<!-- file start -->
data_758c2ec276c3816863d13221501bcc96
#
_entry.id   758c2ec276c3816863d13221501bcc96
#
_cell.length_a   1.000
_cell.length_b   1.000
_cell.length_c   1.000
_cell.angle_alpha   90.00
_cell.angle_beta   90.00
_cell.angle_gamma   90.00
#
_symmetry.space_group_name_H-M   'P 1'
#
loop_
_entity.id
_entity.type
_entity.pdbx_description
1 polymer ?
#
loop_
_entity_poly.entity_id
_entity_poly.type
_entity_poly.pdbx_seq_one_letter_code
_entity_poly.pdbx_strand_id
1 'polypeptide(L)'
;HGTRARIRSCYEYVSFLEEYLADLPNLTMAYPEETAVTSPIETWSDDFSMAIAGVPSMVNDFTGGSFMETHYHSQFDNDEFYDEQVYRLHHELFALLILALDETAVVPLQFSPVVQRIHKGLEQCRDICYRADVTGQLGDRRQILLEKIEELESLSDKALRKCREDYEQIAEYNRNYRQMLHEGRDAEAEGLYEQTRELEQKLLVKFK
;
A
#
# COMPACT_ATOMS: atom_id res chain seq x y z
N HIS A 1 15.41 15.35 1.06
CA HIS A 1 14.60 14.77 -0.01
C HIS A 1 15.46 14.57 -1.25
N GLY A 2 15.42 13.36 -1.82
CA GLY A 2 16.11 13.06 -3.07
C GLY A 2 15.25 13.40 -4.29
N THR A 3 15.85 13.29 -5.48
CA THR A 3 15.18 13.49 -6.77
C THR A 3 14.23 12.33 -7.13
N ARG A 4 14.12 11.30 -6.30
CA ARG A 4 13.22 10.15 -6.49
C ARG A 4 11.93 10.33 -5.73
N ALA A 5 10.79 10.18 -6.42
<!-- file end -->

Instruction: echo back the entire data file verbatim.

data_758c2ec276c3816863d13221501bcc96
#
_entry.id   758c2ec276c3816863d13221501bcc96
#
_cell.length_a   1.000
_cell.length_b   1.000
_cell.length_c   1.000
_cell.angle_alpha   90.00
_cell.angle_beta   90.00
_cell.angle_gamma   90.00
#
_symmetry.space_group_name_H-M   'P 1'
#
loop_
_entity.id
_entity.type
_entity.pdbx_description
1 polymer ?
#
loop_
_entity_poly.entity_id
_entity_poly.type
_entity_poly.pdbx_seq_one_letter_code
_entity_poly.pdbx_strand_id
1 'polypeptide(L)'
;HGTRARIRSCYEYVSFLEEYLADLPNLTMAYPEETAVTSPIETWSDDFSMAIAGVPSMVNDFTGGSFMETHYHSQFDNDEFYDEQVYRLHHELFALLILALDETAVVPLQFSPVVQRIHKGLEQCRDICYRADVTGQLGDRRQILLEKIEELESLSDKALRKCREDYEQIAEYNRNYRQMLHEGRDAEAEGLYEQTRELEQKLLVKFK
;
A
#
# COMPACT_ATOMS: atom_id res chain seq x y z
N HIS A 1 15.41 15.35 1.06
CA HIS A 1 14.60 14.77 -0.01
C HIS A 1 15.46 14.57 -1.25
N GLY A 2 15.42 13.36 -1.82
CA GLY A 2 16.11 13.06 -3.07
C GLY A 2 15.25 13.40 -4.29
N THR A 3 15.85 13.29 -5.48
CA THR A 3 15.18 13.49 -6.77
C THR A 3 14.23 12.33 -7.13
N ARG A 4 14.12 11.30 -6.30
CA ARG A 4 13.22 10.15 -6.49
C ARG A 4 11.93 10.33 -5.73
N ALA A 5 10.79 10.18 -6.42